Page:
By this point, Tyler the Creator needs no introduction. Fans and onlookers alike have held mixed opinions towards his work over the last decade, with him popping up into the mainstream via Adult Swim television shows, a successful fashion line, and a discography ranging from horror-core to alternative rock. I think it can be universally agreed upon that his last album, 2017’s Flower Boy, was received as a sort of artistic epiphany-a once controversial and near villainous hip-hop artist showcasing pure vulnerability over discussions of his closeted sexuality, fears, and age. But after nearly two years of public fervor and admiration, IGOR has appeared out of the blue as a knee-jerk reaction to the praise, an intentionally jarring experience meant to challenge rather than indulge listeners.
The sound palette of IGOR is inherently difficult to pin down, incorporating dozens of unique musical ideas into each track. “IGOR’S THEME” ushers the listener into the experience with an uncompromising mix of bass and synth, all while adding improvisational vocals and piano into the mix before ending in a cacophonous crescendo. I’ve seen the primary comparison for the album to be Kanye West’s Yeezus, due to the distorted production and lack of uniform song structure. I’m hesitant to agree, as while Yeezus remains both brash and challenging, each track feels both self-contained and interconnected. West maintained uniform ideas across the album, mainly circumventing the pitfalls of celebrity, luxury, and sex. IGOR favors the unexpected, toting tracks that commonly incorporating beat switches, samples, and a lack of formal guest features, all while adding up to a messy and disorienting result.
Despite all of the competing ideas on the album, there’s still plenty of beautiful moments. “EARFQUAKE” is a clear highlight, utilizing an anthemic hook from experimental artist Devonte Hynes and R&B legend Charlie Wilson (“Don’t leave, it’s my fault, ’Cause when it all comes crashing down I’ll need you”), with a brief guest verse from hip-hop’s current golden-child, Playboi Carti. As Tyler only appears briefly on the track, “EARFQUAKE” is an early indicator of his artistic approach across the project: minimal vocal appearances coupled with a focus on the colorful production. “A BOY IS A GUN” utilizes this to its advantage, constructed over a sample from soul classic “Bound” by Ponderosa Twins Plus One (alright, I’ll give into the Yeezus comparison on that instance). Tyler’s verse on “GUN” is one of the most intimate on the project, expressing displeasure with jealousy and relationship troubles (“I’ma leave it at that, I’ma leave us as friends, ’Cause the irony is I don’t wanna see you again”). The following track “PUPPET” retreads over similar themes of insecurity before ending in a veiled Kanye West feature that comes across as more improvisational than genuine. Finally, “WHAT’S GOOD” may be the standout track of the entire project, evoking the aggression and rampage of 2015’s Cherry Bomb. The booming instrumental ranges from anxiety-inducing to shimmering, before an unforgiving beat switch in the second half (“This the sh*t that make you nervous”).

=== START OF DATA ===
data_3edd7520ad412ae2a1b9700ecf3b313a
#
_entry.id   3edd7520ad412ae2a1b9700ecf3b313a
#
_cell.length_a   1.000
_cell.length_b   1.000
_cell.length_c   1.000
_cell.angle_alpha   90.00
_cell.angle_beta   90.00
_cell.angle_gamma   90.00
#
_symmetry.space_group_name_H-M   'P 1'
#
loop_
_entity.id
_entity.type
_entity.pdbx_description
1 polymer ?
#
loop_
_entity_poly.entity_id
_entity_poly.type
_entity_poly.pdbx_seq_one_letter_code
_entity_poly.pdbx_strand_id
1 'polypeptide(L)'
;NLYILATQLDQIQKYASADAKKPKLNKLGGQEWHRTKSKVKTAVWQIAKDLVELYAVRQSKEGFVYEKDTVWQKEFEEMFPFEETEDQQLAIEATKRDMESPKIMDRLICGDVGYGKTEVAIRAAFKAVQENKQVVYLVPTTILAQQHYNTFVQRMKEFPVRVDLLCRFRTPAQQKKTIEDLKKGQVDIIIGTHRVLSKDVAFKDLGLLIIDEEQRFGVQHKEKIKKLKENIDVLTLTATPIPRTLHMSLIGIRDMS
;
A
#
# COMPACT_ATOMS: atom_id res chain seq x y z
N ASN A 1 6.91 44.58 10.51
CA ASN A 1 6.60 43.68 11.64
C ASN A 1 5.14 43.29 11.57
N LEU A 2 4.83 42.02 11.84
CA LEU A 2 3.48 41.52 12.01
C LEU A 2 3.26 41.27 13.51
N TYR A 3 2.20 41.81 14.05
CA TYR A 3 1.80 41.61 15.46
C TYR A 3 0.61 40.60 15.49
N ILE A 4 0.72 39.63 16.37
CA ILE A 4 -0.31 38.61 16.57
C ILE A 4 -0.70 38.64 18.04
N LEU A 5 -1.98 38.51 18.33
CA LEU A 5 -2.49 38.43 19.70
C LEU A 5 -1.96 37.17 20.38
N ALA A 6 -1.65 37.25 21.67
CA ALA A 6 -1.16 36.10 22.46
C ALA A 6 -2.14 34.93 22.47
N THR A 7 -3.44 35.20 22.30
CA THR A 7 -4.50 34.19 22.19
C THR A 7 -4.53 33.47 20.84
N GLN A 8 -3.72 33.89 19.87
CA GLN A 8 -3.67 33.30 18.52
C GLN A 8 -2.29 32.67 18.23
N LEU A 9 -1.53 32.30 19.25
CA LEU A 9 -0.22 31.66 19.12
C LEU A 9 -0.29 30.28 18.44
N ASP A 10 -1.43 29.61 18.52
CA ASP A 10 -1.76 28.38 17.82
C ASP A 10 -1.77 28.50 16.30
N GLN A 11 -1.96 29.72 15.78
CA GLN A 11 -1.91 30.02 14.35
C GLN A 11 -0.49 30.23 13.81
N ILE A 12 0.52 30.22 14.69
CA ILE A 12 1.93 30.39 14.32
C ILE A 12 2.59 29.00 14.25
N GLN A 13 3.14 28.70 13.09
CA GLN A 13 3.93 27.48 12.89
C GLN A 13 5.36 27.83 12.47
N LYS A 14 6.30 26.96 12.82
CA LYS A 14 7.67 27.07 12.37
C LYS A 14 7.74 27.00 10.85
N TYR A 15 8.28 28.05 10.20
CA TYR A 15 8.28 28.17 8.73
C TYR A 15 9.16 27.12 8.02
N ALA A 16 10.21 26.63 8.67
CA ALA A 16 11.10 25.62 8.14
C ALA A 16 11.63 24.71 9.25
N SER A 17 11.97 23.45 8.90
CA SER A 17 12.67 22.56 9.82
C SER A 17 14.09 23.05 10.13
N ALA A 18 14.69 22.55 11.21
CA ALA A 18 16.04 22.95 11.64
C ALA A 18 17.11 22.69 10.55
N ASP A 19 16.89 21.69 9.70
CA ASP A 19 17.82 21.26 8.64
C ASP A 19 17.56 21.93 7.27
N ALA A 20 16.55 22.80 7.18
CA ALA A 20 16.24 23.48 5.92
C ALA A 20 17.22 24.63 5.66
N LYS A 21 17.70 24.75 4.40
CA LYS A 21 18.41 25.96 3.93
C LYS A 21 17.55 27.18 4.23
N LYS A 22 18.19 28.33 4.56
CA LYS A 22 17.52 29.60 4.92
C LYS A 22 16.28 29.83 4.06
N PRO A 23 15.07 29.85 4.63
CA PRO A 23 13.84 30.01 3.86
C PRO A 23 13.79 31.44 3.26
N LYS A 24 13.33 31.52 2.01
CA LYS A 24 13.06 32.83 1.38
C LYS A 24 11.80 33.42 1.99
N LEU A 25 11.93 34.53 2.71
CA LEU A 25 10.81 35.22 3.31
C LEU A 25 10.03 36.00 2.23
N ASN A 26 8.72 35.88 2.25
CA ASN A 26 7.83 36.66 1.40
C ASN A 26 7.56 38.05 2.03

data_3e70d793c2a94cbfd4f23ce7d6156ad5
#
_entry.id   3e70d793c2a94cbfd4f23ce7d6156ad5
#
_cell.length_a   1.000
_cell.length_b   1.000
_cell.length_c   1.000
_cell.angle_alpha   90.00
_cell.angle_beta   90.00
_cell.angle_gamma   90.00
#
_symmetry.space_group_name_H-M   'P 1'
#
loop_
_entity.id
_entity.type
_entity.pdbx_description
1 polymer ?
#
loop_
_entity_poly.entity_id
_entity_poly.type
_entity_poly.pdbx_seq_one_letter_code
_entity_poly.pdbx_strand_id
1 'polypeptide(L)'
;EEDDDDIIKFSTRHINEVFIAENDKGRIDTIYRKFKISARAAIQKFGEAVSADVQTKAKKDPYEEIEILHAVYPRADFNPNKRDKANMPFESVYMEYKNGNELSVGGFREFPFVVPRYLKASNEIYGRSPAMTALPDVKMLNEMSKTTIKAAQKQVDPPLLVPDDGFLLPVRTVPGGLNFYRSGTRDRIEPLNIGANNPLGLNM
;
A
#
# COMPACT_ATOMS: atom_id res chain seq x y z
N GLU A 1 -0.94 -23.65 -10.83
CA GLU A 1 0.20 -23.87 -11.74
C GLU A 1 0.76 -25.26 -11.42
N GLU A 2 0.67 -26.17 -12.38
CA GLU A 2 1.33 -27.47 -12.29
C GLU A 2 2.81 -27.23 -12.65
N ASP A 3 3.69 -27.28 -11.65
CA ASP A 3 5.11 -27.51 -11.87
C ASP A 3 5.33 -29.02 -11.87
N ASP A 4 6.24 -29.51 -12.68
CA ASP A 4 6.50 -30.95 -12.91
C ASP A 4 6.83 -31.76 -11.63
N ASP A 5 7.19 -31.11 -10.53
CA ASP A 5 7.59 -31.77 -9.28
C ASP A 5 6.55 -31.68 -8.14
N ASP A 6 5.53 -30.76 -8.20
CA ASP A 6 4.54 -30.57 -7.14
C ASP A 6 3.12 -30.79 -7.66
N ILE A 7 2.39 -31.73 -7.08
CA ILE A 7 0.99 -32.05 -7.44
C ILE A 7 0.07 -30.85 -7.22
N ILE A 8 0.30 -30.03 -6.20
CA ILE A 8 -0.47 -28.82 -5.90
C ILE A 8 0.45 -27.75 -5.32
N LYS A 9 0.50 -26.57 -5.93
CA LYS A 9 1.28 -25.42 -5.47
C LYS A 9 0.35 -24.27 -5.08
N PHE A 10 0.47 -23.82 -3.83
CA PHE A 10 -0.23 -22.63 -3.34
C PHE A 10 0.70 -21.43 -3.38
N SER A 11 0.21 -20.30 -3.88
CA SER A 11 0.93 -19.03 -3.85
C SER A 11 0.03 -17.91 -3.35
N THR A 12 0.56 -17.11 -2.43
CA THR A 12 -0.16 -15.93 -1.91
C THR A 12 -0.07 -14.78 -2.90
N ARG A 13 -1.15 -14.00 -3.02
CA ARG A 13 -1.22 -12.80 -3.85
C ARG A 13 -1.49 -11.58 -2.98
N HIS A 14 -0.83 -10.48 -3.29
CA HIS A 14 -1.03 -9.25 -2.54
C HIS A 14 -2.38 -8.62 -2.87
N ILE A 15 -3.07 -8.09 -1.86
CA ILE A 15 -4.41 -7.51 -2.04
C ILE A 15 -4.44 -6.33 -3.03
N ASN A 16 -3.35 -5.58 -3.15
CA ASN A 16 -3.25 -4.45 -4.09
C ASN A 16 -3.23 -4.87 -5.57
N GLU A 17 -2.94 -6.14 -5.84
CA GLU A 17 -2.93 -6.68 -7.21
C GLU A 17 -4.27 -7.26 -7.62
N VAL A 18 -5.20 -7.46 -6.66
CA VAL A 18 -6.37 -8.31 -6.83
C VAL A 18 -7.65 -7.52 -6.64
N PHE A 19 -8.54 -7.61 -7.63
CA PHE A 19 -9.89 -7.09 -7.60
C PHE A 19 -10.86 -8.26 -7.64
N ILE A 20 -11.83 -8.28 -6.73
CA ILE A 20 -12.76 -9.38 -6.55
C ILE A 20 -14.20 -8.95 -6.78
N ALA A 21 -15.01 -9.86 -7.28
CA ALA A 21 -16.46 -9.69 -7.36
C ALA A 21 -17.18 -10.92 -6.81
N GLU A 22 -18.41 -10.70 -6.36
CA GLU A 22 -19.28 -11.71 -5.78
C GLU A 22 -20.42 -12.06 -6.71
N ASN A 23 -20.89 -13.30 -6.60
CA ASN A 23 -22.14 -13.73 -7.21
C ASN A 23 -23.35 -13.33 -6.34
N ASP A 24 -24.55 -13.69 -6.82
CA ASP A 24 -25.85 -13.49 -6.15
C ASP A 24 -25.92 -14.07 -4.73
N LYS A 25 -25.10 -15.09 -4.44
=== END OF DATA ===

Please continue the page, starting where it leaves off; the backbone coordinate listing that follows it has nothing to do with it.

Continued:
Despite the standout moments of IGOR, there’s still a disappointing amount of dead air. “NEW MAGIC WAND” boasts a similar warped synth instrumental to “WHAT’S GOOD” but packs a much weaker punch. Tyler sounds blatantly disinterested throughout the track, speaking in a droning manner that does no service to the threatening prose (“She’s gonna be dead, I just got a magic wand, We can finally be together”). “RUNNING OUT OF TIME” features an underutilized Frank Ocean appearance, with much of the runtime coming across as meandering and interlude-esque. “GONE, GONE/THANK YOU” also had clear potential to become this album’s “911/Mr. Lonely”, packing in difficult-to-digest sentiments on abandoned relationships. Unfortunately like Billie Eilish’s “8”, the first half of “GONE” features unnecessary pitch-shifting to convey an artificial innocence, sapping the track of emotional weight. While I love the second part’s emotional verse and lounge-inspired instrumental featuring Mild High Club, the build-up already feels more tolerable than enjoyable on repeat listens.
While Flower Boy felt like a pivotal moment in Tyler the Creator’s musical growth due to its maturity, consistency, and balance of unique sound palettes, IGOR seems to value experimentation over substance. From the album’s bizzare promotional material, its clear that Tyler wanted to have fun with this one, getting a chance to flex his production muscles alongside mentors such as Pharrell and Kanye. While I would have liked a more substantive album experience, IGOR will remain an important checkpoint for his artistic narrative, building upon the brash attitude of Goblin and Wolf and the intimate moments of Flower Boy with rampant ambition.